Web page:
The Atlantic

The Radical Self-Reliance of Black Homeschooling

Some black parents see teaching their own children as a way of protecting them from the racial disparities of the American education system.
Source: Allison Zaucha

BALTIMORE—Racial inequality in Baltimore’s public schools is in part the byproduct of long-standing neglect. In a system in which eight out of 10 students are black, broken heaters forced students to learn in frigid temperatures this past winter. Black children in Baltimore’s education system face systemic disadvantages: They’re suspended at much higher rates than their white peers; they rarely pass their math or reading tests; their campuses are chronically underfunded.

Yet this stark reality is juxtaposed with a largely unnoticed educational phenomenon underway in the city.

In a brightly painted row house in East Baltimore, Cameren Queen, who’s 13, walked confidently to a colorful trifold poster, cleared her throat, and began to speak. Her oral presentation—“All About Hepatitis C”—was the culmination of two weeks of work. With animated precision, she rattled off common symptoms of hepatitis C, specified risk factors, described prevention strategies, and listed treatment plans. Seated to her right, the instructor—her mother, April VaiVai—listened intently, scrutinizing facts and peppering Cameren with questions. The two of them are part of a thriving community of black homeschooling families, here in Baltimore and elsewhere throughout the country, taking the adage “Parents are a child’s first teacher” to another level.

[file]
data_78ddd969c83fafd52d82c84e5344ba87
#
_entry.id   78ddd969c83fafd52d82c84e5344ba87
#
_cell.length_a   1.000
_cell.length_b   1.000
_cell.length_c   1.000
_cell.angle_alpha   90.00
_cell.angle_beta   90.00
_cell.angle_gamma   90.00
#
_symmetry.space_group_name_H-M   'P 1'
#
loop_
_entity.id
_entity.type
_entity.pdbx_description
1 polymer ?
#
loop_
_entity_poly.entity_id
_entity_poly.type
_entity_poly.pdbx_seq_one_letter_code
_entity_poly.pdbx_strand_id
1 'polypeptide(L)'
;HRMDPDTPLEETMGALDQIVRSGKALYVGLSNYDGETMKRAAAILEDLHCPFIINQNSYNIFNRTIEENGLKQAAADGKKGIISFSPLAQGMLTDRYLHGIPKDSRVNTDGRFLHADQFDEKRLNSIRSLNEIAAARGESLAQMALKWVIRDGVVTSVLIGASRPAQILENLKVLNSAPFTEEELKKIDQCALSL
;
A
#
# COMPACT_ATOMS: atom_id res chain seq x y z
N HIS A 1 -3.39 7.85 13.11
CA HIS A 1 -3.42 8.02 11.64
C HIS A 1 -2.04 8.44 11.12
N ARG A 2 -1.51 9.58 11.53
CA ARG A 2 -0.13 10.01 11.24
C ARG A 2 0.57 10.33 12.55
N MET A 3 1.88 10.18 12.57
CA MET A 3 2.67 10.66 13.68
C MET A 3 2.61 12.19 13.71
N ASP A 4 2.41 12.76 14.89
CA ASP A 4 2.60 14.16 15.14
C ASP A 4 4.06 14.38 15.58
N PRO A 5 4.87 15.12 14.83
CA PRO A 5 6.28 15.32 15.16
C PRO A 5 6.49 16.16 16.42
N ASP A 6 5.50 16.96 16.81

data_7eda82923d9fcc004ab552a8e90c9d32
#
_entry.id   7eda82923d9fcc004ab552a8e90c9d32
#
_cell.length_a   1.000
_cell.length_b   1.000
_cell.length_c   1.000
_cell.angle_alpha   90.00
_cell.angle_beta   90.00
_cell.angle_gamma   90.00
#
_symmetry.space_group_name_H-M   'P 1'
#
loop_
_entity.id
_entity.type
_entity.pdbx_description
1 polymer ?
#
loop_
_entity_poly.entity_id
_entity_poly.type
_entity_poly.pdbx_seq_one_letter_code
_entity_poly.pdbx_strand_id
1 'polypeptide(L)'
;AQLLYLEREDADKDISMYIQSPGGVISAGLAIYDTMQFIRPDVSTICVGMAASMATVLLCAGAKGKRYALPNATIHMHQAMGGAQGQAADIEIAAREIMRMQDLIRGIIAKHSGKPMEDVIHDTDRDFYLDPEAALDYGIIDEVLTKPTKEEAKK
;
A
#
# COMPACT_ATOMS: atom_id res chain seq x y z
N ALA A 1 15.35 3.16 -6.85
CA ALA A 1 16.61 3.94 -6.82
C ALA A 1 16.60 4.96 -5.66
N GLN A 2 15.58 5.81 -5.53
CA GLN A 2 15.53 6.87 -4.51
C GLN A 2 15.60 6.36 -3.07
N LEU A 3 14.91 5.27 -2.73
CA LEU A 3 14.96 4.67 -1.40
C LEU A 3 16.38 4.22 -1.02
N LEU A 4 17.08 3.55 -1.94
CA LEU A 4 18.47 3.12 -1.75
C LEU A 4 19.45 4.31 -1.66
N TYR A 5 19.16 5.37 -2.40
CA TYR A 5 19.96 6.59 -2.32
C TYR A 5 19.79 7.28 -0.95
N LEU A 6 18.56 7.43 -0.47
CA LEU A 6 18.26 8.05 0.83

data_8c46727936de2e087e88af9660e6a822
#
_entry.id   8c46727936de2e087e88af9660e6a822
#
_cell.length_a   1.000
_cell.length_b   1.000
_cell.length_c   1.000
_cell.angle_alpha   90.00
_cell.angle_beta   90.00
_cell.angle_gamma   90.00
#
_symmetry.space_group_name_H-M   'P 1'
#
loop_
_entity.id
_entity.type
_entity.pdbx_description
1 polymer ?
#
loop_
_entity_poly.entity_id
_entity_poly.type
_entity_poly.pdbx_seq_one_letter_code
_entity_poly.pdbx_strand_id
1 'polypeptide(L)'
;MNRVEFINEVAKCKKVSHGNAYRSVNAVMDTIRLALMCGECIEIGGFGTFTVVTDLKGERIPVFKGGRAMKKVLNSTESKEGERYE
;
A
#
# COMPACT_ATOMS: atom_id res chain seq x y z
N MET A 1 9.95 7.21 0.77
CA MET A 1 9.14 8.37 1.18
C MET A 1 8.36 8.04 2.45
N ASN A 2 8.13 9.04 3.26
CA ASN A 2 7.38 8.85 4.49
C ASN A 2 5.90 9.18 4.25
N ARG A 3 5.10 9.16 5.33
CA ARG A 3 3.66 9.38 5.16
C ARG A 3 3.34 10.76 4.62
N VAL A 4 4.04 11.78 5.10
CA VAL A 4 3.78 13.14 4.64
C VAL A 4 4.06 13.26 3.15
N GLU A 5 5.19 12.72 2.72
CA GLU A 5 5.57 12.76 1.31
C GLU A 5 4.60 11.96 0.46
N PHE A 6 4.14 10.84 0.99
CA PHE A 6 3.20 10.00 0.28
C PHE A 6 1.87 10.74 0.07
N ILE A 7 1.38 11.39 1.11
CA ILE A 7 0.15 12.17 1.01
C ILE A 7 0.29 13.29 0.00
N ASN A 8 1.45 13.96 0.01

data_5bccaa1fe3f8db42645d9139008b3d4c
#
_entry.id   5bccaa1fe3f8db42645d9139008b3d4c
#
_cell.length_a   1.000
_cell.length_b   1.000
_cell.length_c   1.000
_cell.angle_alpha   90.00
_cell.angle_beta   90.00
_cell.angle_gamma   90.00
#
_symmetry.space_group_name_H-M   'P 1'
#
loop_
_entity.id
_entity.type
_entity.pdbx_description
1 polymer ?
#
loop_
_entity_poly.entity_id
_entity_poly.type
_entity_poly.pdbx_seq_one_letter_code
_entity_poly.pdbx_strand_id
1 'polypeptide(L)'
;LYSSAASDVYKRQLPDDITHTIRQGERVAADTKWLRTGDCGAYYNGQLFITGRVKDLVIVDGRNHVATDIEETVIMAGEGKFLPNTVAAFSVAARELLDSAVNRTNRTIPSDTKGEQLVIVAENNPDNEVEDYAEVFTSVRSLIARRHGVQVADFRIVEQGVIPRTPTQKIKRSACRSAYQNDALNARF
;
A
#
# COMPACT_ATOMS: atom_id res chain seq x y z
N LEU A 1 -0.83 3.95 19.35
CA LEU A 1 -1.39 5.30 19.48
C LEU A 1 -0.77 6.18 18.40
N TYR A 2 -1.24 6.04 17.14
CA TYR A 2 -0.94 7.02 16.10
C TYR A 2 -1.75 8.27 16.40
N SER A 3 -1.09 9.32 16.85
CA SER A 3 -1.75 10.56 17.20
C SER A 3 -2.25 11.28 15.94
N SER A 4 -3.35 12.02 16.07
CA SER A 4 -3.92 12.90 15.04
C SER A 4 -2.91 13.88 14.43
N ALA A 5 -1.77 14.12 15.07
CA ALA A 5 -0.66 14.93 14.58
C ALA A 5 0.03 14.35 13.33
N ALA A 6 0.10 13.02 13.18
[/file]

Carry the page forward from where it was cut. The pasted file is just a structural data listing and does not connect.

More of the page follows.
The homeschooling population in the United States is predominantly white and concentrated in suburban or rural areas. In 2016, black children accounted for 8 percent of the 1.7 million nationally, according to U.S. Department of Education statistics. What federal education data don’t show, though, is what’s driving those 136,000 or so black students and their families into homeschooling. Nor do the data reveal the tenacity and tradition that bond this homeschooling movement—a movement that challenges many of the prevailing stereotypes about homeschooling, which tends to be characterized as the province of , , and.

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